- Listening is a basic social skill, but it takes practice to do well.
- Listening and perceived partner responsiveness form a positive feedback loop that promotes a variety of positive relationship outcomes.
- Good listening can make the other person more likely to engage in self-disclosure and create a higher sense of “interpersonal chemistry.”
You can undoubtedly sense when you’re talking to a good listener. Something about the way the person either looks at you or makes empathic comments allows you to feel comfortable with this individual and, therefore, more likely to open up further. If this person is your romantic partner, this ability to listen allows you to feel emotionally closer, supported, and understood.
As much as you may admire and appreciate being in a relationship with a good listener, perhaps you feel that you’re just not all that happy with your own listening skills. You’ve noticed that people, including your partner, seem frustrated with your lack of responsiveness to their needs. When you meet people for the first time, the conversations seem to run out of steam almost as soon as they get started. Coworkers don’t ask you to join them for informal breaks or offline remote chats, and even your relatives seem to get so bored that, at family gatherings, they try to pull away as soon as they can to speak to someone else.
According to a newly-published review paper by University of Haifa’s Guy Itzchakov, collaborating with University of Rochester’s Harry Reis and University of Reading’s Netta Weinstein (2021), decades of previous research support the observation that good listening is a mechanism that drives the “interpersonal connections… known to conduce many positive intrapersonal affective and cognitive outcomes.” “Listening,” they continued, “is a basic social behavior and one of the most fundamental features of a social interaction.” It’s worth sharpening this key aspect of your ability in order to relate well to others.
The Role of Good Listening in Relationships
The Intimacy Process Model, developed by Reis and coauthor Phil Shaver (1988), proposed that good listening helps promote “perceived partner responsiveness,” which is the belief your partner has that you understand and care for them and validate their view of the world and themselves.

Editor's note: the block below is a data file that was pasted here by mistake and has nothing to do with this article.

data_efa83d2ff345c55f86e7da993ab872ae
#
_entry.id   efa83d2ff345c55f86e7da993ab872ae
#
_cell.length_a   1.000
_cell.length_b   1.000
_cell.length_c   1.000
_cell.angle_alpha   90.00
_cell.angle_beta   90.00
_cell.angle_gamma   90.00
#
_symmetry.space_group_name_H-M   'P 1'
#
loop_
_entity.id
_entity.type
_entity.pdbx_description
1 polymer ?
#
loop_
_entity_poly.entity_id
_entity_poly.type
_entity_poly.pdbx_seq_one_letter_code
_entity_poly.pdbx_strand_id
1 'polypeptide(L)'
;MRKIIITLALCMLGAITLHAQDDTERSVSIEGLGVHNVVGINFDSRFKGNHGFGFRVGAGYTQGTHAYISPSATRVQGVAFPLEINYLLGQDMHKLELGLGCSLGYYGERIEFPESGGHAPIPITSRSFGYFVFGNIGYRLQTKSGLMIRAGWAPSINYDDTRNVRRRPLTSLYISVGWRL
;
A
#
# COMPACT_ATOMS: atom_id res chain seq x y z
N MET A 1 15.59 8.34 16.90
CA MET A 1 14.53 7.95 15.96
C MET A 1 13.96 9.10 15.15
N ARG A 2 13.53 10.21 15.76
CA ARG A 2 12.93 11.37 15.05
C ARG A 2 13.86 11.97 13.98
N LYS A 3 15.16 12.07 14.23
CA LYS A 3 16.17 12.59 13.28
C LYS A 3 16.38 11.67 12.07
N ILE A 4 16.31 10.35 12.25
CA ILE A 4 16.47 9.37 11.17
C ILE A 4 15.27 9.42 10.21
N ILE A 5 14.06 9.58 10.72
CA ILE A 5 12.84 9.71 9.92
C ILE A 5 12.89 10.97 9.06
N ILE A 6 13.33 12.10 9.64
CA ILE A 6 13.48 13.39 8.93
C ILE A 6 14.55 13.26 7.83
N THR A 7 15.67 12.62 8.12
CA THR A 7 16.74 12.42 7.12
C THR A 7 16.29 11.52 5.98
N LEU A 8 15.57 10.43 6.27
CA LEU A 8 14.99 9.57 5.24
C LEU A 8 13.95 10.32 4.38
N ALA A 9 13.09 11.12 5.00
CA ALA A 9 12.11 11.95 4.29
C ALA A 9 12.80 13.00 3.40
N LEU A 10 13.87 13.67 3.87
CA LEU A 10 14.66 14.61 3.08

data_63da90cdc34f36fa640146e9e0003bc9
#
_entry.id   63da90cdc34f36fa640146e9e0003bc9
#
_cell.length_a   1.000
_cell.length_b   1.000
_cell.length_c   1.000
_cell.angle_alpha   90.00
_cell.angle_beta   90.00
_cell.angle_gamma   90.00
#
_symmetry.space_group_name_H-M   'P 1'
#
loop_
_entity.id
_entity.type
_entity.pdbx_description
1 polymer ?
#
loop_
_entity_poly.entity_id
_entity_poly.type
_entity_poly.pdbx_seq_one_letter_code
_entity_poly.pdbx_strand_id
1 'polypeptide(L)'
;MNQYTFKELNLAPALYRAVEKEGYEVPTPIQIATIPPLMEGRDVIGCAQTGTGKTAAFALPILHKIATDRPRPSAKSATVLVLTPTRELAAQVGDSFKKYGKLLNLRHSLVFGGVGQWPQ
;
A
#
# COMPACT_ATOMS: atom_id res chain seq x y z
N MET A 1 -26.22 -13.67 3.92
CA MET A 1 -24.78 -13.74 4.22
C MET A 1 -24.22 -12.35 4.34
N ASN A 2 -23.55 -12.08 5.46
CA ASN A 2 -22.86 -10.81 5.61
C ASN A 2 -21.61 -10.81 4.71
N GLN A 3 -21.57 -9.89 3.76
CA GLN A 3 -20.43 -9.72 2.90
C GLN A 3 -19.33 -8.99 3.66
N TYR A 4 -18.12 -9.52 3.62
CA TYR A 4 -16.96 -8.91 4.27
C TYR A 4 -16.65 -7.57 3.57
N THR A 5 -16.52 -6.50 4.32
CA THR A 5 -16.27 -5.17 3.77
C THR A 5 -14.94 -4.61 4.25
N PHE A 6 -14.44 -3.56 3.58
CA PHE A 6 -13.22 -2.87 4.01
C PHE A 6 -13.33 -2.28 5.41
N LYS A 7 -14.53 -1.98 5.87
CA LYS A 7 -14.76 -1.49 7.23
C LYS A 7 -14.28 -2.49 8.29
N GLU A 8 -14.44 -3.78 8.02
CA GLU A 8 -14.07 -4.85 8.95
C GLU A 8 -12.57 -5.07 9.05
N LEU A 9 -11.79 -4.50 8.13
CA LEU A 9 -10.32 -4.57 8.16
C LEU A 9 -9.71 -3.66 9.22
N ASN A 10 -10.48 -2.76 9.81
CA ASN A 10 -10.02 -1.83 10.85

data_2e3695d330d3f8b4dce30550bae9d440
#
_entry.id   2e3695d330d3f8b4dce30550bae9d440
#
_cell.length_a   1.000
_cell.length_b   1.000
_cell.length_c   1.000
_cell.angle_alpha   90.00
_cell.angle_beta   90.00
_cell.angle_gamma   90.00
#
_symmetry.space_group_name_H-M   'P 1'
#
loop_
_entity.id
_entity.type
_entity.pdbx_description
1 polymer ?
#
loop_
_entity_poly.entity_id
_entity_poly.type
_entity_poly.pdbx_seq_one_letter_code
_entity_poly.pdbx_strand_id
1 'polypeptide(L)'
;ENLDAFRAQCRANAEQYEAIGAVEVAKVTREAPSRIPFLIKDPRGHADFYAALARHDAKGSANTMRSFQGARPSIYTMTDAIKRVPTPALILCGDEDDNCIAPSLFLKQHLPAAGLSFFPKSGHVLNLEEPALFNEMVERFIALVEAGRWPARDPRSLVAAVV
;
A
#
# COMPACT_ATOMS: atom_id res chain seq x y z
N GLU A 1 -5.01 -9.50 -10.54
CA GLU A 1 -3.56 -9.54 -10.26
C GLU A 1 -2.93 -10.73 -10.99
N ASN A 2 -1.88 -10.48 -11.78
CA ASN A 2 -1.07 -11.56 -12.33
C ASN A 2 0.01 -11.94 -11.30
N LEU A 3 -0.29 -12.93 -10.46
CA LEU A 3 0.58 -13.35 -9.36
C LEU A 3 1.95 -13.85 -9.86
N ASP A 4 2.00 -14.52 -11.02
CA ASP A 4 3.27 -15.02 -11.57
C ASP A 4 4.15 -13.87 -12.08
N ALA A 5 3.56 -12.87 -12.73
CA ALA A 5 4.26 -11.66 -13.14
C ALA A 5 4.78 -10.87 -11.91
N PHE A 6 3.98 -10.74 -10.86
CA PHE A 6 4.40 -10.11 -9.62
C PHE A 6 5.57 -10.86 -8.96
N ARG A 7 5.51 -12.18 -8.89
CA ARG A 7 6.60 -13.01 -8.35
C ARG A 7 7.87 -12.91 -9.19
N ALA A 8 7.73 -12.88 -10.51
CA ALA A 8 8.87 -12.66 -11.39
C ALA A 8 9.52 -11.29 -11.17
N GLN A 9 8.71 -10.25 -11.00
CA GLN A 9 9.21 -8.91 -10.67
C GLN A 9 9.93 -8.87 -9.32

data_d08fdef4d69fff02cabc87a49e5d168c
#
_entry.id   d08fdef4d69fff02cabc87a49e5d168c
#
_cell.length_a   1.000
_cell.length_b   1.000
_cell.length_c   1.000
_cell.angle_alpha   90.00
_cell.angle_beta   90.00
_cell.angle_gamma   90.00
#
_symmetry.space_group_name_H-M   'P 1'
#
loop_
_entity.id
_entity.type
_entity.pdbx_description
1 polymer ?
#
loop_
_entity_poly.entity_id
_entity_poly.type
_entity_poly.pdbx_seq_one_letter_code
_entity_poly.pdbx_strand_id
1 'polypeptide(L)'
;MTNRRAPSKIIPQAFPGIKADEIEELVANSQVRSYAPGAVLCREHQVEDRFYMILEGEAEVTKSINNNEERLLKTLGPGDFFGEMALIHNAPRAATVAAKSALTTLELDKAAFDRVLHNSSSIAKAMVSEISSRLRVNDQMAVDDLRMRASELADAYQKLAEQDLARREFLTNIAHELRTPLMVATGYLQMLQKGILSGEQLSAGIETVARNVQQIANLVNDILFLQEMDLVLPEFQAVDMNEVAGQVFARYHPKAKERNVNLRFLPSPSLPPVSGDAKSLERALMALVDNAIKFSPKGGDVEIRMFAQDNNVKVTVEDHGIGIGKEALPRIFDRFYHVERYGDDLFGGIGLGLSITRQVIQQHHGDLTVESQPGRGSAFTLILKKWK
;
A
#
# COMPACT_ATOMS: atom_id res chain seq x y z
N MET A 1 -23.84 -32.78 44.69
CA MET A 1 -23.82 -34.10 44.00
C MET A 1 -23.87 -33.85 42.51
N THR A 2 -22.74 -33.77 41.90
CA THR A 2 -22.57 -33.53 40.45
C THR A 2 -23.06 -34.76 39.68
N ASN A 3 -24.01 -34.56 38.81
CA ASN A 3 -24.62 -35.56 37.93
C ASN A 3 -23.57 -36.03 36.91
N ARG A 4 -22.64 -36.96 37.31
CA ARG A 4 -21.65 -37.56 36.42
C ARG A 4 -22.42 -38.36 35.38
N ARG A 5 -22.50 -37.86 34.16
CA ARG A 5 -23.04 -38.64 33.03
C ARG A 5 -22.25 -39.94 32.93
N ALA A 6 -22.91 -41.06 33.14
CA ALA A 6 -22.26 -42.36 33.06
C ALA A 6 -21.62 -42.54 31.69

Listening and perceived partner responsiveness form a positive feedback loop that, in turn, promotes a variety of positive relationship outcomes. Your partner will feel less anxious and defensive because you reinforce an atmosphere of openness and mutual respect by showing that you hear them. Your partner doesn’t have to be afraid of saying the wrong thing because you show that you won’t commit a rush to judgment.
It’s not only in close relationships that perceived partner responsiveness comes into play. You may be talking to someone you’ve recently met and find that you and this person come out on opposite sides of a controversial issue, such as a COVID-related face mask or vaccine mandates. It may infuriate you to hear this person’s position. Still, if you allow yourself to listen–and show that you’re listening–you may end up having a conversation in which each of you feels respected even if you ultimately disagree.
10 Qualities of the Good Listener
All of this is well and good, you may think, but what exactly are the markers of a good listener? Can you think of the behaviors that signify you’re being understood, validated, and cared for by someone you consider a good listener?
Seeking to identify these “enacted” behaviors, Itzchakov and his coauthors whittled down a list of 19 indicators that reflect both good listening and high levels of perceived partner responsiveness down to ten that specifically apply to good listening.
These ten qualities fall into the two categories of verbal and nonverbal behaviors and are as follows along with explanations of each:
Verbal: Showing that you understand what the person is saying.